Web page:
The point of a five-door hatchback, of course, is the versatility of the interior. For starters, the luggage area can be increased by folding flat the split rear seatbacks. Indeed, the rear seats flip down easily. This does not result in a perfectly flat cargo floor, but this isn't usually an issue. An accessory roof rack is available in a choice of several different configurations depending on the intended use.
The wide doors make it easy to climb in and out. But Audi's flush-fitting door handles aren't as easy to grab as the handles on BMWs and some other cars, and can snap away from your fingers when in a hurry. The seatbelt alarm goes off whenever the car is running, annoying when sitting in a parking lot. And we found it a bit too easy to hit the panic button on the remote key fob.
The Open Sky dual sunroof option is very cool, although only the front of the two glass panels opens. Both have retractable sunshades, but the mesh covers let too much light in for our taste. We believe in letting the sun shine in, but not on glaring days when it distracts from driving.
The A3 suspensions are refined beyond the car's price or class and provide both sporty handling and refined ride quality. And the quattro all-wheel-drive system is ideal both for owners who must brave the ice and snow of winter and also for those who like to get the most out of their machines when the roads are twisty and dry. The intercooled 2.0-liter turbocharged four-cylinder is everything a small displacement performance engine should be, while the six-cylinder 3.2-liter engine is smoothly powerful and delivers more torque.
These elements all contribute to a persona that begs for tight, winding mountain roads, thrives in the slice-and-dice of urban traffic, and quietly relieves the tedium of commuter slogs.
The 2.0 T turbo engine's 200 horsepower is underscored by 210 pound-feet of torque, the latter delivered across a wide sweep of the tach needle from 1800 to 5000 rpm, making the two-liter feel as though it had a bunch more cubic inches grafted onto it somewhere. Yet, it's remarkably easy on fuel, with EPA city/highway estimates of 21/30 mpg with the manual transmission and 22/28 with the DSG automatic.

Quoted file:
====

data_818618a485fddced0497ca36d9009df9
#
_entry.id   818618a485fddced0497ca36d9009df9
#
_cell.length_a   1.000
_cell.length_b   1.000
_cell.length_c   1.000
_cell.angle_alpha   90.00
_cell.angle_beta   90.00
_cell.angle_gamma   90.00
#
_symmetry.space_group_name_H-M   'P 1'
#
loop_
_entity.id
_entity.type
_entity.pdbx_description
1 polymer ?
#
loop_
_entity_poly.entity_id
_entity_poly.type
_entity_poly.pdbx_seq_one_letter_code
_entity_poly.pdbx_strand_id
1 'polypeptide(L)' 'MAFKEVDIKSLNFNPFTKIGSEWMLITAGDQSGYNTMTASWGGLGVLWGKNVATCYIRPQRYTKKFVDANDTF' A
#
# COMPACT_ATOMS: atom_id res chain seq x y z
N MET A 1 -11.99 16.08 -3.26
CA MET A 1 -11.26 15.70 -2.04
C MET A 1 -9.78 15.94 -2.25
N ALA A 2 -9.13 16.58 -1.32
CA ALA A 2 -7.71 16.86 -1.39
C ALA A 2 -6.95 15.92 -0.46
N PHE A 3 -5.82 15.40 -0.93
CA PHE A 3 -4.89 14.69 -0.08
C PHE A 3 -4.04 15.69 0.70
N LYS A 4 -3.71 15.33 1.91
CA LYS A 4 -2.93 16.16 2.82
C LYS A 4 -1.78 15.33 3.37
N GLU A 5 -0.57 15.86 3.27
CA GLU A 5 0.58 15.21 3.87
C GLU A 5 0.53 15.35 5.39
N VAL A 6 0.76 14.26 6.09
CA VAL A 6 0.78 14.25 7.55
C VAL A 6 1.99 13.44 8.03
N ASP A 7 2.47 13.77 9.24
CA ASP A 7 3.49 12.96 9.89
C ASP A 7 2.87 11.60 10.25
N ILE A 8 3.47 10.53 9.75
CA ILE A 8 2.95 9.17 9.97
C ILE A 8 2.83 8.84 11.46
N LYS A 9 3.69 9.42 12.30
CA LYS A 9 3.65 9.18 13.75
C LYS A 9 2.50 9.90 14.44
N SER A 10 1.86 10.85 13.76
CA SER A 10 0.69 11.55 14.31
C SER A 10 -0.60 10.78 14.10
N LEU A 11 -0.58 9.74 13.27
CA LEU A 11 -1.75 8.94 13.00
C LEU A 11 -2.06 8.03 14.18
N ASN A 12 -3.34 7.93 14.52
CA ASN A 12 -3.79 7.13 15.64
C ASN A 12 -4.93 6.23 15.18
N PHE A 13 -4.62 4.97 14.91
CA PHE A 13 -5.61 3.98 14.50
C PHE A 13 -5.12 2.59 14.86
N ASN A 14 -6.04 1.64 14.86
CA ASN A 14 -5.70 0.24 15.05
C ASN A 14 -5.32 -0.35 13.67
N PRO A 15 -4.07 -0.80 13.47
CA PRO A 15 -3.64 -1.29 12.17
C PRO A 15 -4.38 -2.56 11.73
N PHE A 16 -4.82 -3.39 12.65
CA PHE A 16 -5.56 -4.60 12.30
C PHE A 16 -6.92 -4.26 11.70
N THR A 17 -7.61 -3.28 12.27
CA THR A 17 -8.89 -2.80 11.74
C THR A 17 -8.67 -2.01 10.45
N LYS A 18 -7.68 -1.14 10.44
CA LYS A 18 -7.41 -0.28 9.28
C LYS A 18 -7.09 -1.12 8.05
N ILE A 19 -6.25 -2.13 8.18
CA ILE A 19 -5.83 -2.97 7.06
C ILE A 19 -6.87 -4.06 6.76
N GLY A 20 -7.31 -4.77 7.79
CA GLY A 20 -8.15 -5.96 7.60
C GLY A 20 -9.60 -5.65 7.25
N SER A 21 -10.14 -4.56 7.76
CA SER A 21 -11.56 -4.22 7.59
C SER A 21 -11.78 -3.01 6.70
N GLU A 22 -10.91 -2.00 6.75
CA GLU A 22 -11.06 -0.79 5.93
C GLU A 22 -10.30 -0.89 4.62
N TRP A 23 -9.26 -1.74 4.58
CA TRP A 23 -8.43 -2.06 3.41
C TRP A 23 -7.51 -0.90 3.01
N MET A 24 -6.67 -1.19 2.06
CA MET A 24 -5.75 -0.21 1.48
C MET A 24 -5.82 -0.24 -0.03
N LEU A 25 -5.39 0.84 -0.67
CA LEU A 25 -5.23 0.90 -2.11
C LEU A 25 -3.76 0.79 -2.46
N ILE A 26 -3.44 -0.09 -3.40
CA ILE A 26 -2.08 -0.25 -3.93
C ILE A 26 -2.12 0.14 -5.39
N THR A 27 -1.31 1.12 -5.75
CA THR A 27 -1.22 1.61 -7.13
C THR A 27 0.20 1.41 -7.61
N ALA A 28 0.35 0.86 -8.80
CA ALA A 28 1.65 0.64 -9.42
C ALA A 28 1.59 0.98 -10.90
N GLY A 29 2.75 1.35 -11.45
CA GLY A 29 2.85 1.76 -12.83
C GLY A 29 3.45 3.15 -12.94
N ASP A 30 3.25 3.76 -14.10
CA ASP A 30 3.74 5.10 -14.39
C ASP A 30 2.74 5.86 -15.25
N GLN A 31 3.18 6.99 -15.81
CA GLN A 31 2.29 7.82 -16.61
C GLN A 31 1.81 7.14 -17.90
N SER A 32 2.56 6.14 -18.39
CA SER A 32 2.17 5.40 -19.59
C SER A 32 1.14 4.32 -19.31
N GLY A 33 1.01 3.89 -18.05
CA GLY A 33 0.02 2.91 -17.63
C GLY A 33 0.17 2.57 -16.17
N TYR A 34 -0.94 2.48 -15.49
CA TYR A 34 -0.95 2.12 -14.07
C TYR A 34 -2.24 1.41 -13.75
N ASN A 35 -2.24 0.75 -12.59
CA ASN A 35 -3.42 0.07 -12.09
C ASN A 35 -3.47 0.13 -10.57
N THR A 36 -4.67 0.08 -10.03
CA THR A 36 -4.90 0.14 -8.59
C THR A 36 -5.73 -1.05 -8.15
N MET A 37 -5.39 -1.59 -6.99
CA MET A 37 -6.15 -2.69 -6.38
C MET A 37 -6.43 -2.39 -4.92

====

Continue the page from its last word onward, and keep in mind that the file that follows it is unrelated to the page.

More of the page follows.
There's little turbo lag, and the engine revs smoothly yet quickly through its powerband. Just push your right foot down and let the 2.0 T deliver. Audi says the A3 2.0 T sprints from zero to 60 mph in 6.7 seconds, but the raw number doesn't begin to do justice to the engine's throttle response and the chassis' willingness to get from here to there. Torque is ever ready, and the engine is quite happy to reach 6000 rpm over and over again.
The transmission choices illustrate Audi's industry-leading technology in transforming engine torque into rolling power. You can't go wrong with either the standard six-speed manual or the paddle/lever-shifted DSG automatic. With the 3.2-liter engine you have no choice but to go with the DSG. However, that's not a bad thing. The swiftness of choosing the correct gear with the DSG feels like magic and makes every driver almost feel like an accomplished race car driver.
Surefooted agility, even with only the two front wheels driving the car, comes easily to the A3, thanks in large measure to its four-link rear suspension. Compactness, low weight and superior handling are all expected benefits of such a complex and expensive suspension. The multiple links result in better lateral rigidity for crisper handling (and a safer car) and a comfortable ride. It's simply exceptional, and is one hallmark of an engineering department at full strength.
Braking is excellent. The four-wheel discs are big enough to handle repeated pedal stabs without overheating, and high-tech electronics ensure optimum braking in all conditions. The latest-generation ABS features a dual-rate servo, which amplifies brake force when it senses the driver's right-footed demand for emergency stopping power. The newest available Electronic Stabilization Program guides the car's dynamics with astonishing computer power, integrating the functions of the ABS, EBD (electronic brake-force distribution), ASR (traction control system), MSR (engine drag torque control system), EDL (electronic differential lock), hydraulic brake assist and the ESBS (extended stability braking system).
What that all means is that you'll not find a better-balanced front-drive car anywhere. Nor will you find many compacts that make such a convincing sports car when the road is right. The more expensive 3.2 adds some very delectable ingredients to the basic goodness of the A3, and its drivetrain is a tad smoother than the turbocharged car's, but either A3 supplies a genuine upscale driving experience.
The Audi A3 is a high-quality car that offers premium handling and safety, roominess and practicality, yet is still easy to park and, with the 2.0-liter turbo engine, is easy on fuel. Five-door hatchbacks are very popular in Europe, but much less so in America. Those who are comfortable with its styling should find happiness in the Audi A3 Sportback.
Greg Brown filed this NewCarTestDrive.com report from Los Angeles.